If the only charge against him was his writings against the king, as we now assume, what about article 24? Was he not exercising his inalienable right to freedom of expression and media? I would think so.  Where is the shameless minister of justice, the chief cook of the constitution? I thought he thinks he knows everything about the interpretation and application of it? What is happening now, when his constitution is blatantly being violated in broad day light without any sense of shame?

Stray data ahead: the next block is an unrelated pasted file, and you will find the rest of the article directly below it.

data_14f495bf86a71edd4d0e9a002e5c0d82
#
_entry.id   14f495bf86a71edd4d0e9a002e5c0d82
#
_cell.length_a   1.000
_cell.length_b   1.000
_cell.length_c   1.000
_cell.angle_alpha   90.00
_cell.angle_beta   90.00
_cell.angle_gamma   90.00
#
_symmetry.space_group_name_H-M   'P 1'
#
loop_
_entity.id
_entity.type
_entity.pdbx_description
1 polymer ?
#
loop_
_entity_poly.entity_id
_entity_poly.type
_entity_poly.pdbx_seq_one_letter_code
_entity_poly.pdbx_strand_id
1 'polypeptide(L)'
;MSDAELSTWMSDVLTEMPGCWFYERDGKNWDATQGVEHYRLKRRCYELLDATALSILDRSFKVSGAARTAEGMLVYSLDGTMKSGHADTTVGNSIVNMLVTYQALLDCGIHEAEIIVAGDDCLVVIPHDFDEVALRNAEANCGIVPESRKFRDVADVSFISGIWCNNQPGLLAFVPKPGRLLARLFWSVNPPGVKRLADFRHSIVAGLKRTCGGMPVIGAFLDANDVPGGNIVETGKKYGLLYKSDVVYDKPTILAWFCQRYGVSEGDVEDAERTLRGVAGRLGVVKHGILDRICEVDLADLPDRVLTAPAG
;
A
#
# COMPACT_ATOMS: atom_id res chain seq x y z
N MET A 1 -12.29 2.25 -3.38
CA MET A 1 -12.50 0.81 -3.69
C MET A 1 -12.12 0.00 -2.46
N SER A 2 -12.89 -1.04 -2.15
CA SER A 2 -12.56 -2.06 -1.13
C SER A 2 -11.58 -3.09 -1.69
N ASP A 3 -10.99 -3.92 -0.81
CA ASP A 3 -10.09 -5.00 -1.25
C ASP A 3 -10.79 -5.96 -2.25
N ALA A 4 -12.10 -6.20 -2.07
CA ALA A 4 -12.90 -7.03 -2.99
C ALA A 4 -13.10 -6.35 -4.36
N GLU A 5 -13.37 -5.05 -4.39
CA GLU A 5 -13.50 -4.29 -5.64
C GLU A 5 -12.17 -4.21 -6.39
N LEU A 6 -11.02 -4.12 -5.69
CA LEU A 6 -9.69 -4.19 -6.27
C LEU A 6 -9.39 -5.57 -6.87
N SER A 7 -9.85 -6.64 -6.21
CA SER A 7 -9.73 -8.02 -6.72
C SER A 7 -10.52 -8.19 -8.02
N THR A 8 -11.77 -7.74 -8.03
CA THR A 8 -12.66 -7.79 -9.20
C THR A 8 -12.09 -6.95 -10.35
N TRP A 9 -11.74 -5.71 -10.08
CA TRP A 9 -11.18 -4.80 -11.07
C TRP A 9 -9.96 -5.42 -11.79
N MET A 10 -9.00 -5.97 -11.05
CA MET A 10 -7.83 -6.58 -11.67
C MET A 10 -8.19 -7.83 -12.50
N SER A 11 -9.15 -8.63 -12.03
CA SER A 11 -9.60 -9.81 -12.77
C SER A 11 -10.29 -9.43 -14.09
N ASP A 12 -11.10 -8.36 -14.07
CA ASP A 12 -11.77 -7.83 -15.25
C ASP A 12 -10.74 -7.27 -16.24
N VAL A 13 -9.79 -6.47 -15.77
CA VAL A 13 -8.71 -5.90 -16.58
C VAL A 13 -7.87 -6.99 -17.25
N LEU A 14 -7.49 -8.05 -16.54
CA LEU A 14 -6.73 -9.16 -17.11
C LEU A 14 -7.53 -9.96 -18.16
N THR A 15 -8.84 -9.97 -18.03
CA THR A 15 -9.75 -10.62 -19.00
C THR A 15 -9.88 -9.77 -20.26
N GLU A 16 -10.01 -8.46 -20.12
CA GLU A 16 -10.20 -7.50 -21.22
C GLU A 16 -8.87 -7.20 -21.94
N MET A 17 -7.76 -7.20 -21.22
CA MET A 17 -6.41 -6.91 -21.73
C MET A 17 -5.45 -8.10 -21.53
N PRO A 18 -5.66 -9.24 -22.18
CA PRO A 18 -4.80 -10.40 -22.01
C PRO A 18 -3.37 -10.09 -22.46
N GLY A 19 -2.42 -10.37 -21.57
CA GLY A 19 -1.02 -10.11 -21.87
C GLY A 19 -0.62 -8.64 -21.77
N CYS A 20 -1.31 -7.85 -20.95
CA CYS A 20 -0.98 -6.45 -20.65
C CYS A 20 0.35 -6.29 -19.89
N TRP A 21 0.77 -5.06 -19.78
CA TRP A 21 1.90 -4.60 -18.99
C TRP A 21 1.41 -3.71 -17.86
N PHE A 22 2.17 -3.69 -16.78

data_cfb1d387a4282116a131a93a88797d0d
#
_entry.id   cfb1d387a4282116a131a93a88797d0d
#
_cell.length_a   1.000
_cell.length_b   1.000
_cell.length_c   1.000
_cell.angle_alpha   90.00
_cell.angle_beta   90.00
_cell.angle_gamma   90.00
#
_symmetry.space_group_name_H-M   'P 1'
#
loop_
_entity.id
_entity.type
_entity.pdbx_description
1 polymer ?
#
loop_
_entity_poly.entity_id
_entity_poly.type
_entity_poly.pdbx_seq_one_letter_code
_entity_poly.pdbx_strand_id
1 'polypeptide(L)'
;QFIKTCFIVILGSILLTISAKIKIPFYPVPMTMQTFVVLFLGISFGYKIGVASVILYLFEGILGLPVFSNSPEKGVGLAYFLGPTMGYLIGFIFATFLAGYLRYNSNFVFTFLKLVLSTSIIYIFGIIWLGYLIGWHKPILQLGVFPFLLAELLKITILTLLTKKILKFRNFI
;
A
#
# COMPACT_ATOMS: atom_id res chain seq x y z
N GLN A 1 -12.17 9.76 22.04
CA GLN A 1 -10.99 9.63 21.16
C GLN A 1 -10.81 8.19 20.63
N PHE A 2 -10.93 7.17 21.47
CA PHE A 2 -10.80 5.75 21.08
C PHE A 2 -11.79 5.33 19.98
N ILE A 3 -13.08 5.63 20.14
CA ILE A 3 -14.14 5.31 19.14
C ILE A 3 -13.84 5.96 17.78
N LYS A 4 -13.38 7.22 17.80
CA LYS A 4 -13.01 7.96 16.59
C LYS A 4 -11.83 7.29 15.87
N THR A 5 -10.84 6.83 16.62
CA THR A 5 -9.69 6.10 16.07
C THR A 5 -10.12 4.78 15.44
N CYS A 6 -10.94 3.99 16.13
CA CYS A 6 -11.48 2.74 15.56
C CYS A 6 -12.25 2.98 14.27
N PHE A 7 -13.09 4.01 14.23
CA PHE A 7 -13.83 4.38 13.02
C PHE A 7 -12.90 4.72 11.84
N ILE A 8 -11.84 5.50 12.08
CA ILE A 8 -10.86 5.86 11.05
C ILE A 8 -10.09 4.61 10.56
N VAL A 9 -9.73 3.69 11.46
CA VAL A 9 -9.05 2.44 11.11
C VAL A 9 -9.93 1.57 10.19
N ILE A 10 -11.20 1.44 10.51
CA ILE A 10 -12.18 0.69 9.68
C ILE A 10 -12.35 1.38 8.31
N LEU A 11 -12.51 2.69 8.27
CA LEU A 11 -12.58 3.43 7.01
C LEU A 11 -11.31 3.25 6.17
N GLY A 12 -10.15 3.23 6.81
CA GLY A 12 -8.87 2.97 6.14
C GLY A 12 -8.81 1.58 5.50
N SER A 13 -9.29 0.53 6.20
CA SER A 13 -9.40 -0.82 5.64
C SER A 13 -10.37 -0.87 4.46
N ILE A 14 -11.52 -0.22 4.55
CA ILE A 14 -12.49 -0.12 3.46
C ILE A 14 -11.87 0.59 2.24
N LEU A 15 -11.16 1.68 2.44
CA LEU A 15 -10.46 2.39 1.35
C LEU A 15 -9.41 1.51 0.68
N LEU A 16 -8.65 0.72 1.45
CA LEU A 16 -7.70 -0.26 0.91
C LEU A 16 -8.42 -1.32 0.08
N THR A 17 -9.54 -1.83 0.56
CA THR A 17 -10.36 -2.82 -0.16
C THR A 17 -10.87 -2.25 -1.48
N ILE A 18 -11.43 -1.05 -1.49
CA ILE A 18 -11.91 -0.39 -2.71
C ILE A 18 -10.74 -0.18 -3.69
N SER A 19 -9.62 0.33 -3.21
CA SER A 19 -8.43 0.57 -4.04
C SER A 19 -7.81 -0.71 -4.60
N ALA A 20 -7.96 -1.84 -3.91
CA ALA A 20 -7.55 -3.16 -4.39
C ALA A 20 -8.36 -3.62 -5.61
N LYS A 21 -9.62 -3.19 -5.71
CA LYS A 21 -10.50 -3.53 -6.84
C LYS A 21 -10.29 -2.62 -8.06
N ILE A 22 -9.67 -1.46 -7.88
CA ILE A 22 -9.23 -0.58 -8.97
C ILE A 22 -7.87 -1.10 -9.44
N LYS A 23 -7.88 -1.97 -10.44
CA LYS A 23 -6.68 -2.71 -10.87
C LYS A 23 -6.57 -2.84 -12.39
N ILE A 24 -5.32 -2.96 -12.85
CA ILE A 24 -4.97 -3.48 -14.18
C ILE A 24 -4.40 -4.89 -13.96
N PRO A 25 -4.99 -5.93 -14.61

In conclusion, what happened to Dr. Okuk was a miscarriage to rule of law – thus a big blow to justice system here in South Sudan!! He could not be wrong or guilty just because he expressed his views freely and in a supposedly democratic environment granted by the constitution. His arrest did not only contravene the provisions of the transitional constitution of the republic of South Sudan but also blatantly violated his rights as a person. It might be safe to say that his arrest was illegal because those who arrested him did not pay respect to the provisions of the constitution duly quoted above, and to which should be the basis for everything deemed to be legal or in accordance with this supreme of the land. One might even concur with what Dr. King Jr has said above with regards to this situation, that a nation or civilization that continues to produce soft-minded men purchases its own spiritual death on instalment plan. True to this statement, Dr. Okuk was arrested because of his tough-mindedness or because he does not just say ‘yes’ to certain things or policies when it’s not the time to say so. I think the government wants soft-minded people who don’t question why a certain thing is done that way, which in my own humble opinion isn’t desirable!